The great thing about all these Neu Wave Of Neu Wave experimental jazz bohos making records is that because they never waste any energy on digging up lyrics, they can be especially creative with the few words they do actually need to use, ie, the song’s title. ‘Fengan Nemo’ is an impeccable case in point, sounding not unlike a Monty Python character, which rattles along with all manner of ‘quirky’ electronics and ‘skitterish’ rhythms.
The bad thing about all these Neu Wave Of Neu Wave experimental jazz bohos making records is the fact that sometimes they really aren’t as good as the titles.
In the 1970s, Radar would have worn cheesecloth shirts and been really good mates with 10cc. Now their brand of slick guitar flotsam (replete with immaculate 20-part harmonies, natch) is somehow seen as cool and dynamic because it will probably get on the Xfm ‘A’-list and even the fact that ‘Slow Down’ is sullied by the kind of ‘shite’ ‘axe’ ‘solo’ that even Mister Jeff Leppard would turn his piggy little snout up at will surely not stop Radar‘s inexorable rise towards the Top 145. How did it go again?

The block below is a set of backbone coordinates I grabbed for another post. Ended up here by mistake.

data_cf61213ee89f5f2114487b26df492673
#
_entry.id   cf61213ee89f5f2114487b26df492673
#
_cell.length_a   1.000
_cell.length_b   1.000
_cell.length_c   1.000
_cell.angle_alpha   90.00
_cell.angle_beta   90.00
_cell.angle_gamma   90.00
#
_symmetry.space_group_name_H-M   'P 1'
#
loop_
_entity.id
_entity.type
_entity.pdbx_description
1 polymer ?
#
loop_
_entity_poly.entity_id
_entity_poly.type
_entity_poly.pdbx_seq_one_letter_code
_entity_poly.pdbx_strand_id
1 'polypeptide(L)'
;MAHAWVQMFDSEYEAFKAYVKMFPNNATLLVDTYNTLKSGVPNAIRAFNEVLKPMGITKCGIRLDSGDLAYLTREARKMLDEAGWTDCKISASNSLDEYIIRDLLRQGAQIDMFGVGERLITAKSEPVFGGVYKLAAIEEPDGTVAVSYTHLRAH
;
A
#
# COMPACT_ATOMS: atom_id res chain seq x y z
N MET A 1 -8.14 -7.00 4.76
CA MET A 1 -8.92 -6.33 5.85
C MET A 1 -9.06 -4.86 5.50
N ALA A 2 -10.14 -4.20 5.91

Usual gurning, grinning, manically paced froth from neo-legendary sarf Londoners who, even after ten years of thrashing around the world still sound as though their recording sessions regularly take place in a dustbin in Deptford. Worth honking out for their insane live cover version of ‘The Rockafeller Skank’, which is such a genuinely horrible listening experience we can only presume it is included on the CD to re-emphasise the glaringly obvious point that SNUFF‘s attitude towards commercial success makes Belle & Sebastian resemble CELINE DION.
Dance Girl Dance
In which former WEDDING PRESENT el presidente Mister DAVID GEDGE strives to convince the world that he is now mature and sophisticated and big chums with BACHARACH and SPECTOR and GAINSBOURG.